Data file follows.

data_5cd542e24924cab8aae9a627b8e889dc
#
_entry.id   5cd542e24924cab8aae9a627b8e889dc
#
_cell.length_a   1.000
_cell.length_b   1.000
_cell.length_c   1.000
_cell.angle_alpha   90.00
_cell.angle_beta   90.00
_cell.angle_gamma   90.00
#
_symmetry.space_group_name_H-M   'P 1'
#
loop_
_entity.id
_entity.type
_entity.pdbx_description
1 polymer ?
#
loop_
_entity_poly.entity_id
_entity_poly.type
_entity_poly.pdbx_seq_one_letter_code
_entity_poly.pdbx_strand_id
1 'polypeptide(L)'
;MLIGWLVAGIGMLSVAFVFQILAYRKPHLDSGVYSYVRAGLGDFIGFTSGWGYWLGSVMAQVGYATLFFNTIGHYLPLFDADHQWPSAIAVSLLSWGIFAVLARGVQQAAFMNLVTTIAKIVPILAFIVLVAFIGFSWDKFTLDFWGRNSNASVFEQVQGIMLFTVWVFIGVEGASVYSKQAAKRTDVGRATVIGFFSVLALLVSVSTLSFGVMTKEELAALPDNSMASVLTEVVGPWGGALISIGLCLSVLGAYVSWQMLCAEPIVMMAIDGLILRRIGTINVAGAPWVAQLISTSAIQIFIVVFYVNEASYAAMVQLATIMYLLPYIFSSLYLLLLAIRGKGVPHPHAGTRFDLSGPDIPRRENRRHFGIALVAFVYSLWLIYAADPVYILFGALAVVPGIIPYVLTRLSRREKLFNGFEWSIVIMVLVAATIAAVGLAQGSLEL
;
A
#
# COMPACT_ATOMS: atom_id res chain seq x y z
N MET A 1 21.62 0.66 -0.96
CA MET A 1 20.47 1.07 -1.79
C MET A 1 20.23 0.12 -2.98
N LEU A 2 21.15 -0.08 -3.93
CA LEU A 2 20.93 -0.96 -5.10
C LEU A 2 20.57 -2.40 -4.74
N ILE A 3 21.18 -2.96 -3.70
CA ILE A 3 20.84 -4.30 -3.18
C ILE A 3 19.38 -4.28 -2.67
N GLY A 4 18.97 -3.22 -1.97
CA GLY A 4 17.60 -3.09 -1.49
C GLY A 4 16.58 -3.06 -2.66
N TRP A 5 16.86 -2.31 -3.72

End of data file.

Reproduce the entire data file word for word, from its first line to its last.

data_5cd542e24924cab8aae9a627b8e889dc
#
_entry.id   5cd542e24924cab8aae9a627b8e889dc
#
_cell.length_a   1.000
_cell.length_b   1.000
_cell.length_c   1.000
_cell.angle_alpha   90.00
_cell.angle_beta   90.00
_cell.angle_gamma   90.00
#
_symmetry.space_group_name_H-M   'P 1'
#
loop_
_entity.id
_entity.type
_entity.pdbx_description
1 polymer ?
#
loop_
_entity_poly.entity_id
_entity_poly.type
_entity_poly.pdbx_seq_one_letter_code
_entity_poly.pdbx_strand_id
1 'polypeptide(L)'
;MLIGWLVAGIGMLSVAFVFQILAYRKPHLDSGVYSYVRAGLGDFIGFTSGWGYWLGSVMAQVGYATLFFNTIGHYLPLFDADHQWPSAIAVSLLSWGIFAVLARGVQQAAFMNLVTTIAKIVPILAFIVLVAFIGFSWDKFTLDFWGRNSNASVFEQVQGIMLFTVWVFIGVEGASVYSKQAAKRTDVGRATVIGFFSVLALLVSVSTLSFGVMTKEELAALPDNSMASVLTEVVGPWGGALISIGLCLSVLGAYVSWQMLCAEPIVMMAIDGLILRRIGTINVAGAPWVAQLISTSAIQIFIVVFYVNEASYAAMVQLATIMYLLPYIFSSLYLLLLAIRGKGVPHPHAGTRFDLSGPDIPRRENRRHFGIALVAFVYSLWLIYAADPVYILFGALAVVPGIIPYVLTRLSRREKLFNGFEWSIVIMVLVAATIAAVGLAQGSLEL
;
A
#
# COMPACT_ATOMS: atom_id res chain seq x y z
N MET A 1 21.62 0.66 -0.96
CA MET A 1 20.47 1.07 -1.79
C MET A 1 20.23 0.12 -2.98
N LEU A 2 21.15 -0.08 -3.93
CA LEU A 2 20.93 -0.96 -5.10
C LEU A 2 20.57 -2.40 -4.74
N ILE A 3 21.18 -2.96 -3.70
CA ILE A 3 20.84 -4.30 -3.18
C ILE A 3 19.38 -4.28 -2.67
N GLY A 4 18.97 -3.22 -1.97
CA GLY A 4 17.60 -3.09 -1.49
C GLY A 4 16.58 -3.06 -2.66
N TRP A 5 16.86 -2.31 -3.72